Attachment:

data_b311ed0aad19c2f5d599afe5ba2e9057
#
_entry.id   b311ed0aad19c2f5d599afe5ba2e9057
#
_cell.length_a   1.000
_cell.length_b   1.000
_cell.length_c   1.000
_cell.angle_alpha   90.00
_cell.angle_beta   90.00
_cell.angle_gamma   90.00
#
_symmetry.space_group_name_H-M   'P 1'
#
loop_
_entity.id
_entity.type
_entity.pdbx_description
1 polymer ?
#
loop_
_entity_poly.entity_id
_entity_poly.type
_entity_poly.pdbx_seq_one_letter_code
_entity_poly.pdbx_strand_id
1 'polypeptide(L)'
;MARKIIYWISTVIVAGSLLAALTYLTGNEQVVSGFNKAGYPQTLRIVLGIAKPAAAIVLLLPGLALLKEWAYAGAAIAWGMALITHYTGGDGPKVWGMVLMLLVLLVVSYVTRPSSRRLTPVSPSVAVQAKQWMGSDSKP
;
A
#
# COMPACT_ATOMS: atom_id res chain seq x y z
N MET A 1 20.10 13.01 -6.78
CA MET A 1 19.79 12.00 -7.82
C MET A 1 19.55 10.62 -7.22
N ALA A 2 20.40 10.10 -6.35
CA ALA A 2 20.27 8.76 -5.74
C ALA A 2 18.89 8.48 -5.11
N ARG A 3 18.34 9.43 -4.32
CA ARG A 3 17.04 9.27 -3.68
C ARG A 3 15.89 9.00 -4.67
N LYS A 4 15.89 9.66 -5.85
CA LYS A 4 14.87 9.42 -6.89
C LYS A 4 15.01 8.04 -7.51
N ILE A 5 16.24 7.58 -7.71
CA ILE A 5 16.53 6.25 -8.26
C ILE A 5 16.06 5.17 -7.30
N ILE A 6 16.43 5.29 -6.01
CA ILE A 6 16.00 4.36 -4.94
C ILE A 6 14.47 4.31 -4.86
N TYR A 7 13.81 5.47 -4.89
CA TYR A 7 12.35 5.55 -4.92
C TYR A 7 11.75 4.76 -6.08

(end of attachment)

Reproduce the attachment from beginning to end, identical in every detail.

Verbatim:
data_b311ed0aad19c2f5d599afe5ba2e9057
#
_entry.id   b311ed0aad19c2f5d599afe5ba2e9057
#
_cell.length_a   1.000
_cell.length_b   1.000
_cell.length_c   1.000
_cell.angle_alpha   90.00
_cell.angle_beta   90.00
_cell.angle_gamma   90.00
#
_symmetry.space_group_name_H-M   'P 1'
#
loop_
_entity.id
_entity.type
_entity.pdbx_description
1 polymer ?
#
loop_
_entity_poly.entity_id
_entity_poly.type
_entity_poly.pdbx_seq_one_letter_code
_entity_poly.pdbx_strand_id
1 'polypeptide(L)'
;MARKIIYWISTVIVAGSLLAALTYLTGNEQVVSGFNKAGYPQTLRIVLGIAKPAAAIVLLLPGLALLKEWAYAGAAIAWGMALITHYTGGDGPKVWGMVLMLLVLLVVSYVTRPSSRRLTPVSPSVAVQAKQWMGSDSKP
;
A
#
# COMPACT_ATOMS: atom_id res chain seq x y z
N MET A 1 20.10 13.01 -6.78
CA MET A 1 19.79 12.00 -7.82
C MET A 1 19.55 10.62 -7.22
N ALA A 2 20.40 10.10 -6.35
CA ALA A 2 20.27 8.76 -5.74
C ALA A 2 18.89 8.48 -5.11
N ARG A 3 18.34 9.43 -4.32
CA ARG A 3 17.04 9.27 -3.68
C ARG A 3 15.89 9.00 -4.67
N LYS A 4 15.89 9.66 -5.85
CA LYS A 4 14.87 9.42 -6.89
C LYS A 4 15.01 8.04 -7.51
N ILE A 5 16.24 7.58 -7.71
CA ILE A 5 16.53 6.25 -8.26
C ILE A 5 16.06 5.17 -7.30
N ILE A 6 16.43 5.29 -6.01
CA ILE A 6 16.00 4.36 -4.94
C ILE A 6 14.47 4.31 -4.86
N TYR A 7 13.81 5.47 -4.89
CA TYR A 7 12.35 5.55 -4.92
C TYR A 7 11.75 4.76 -6.08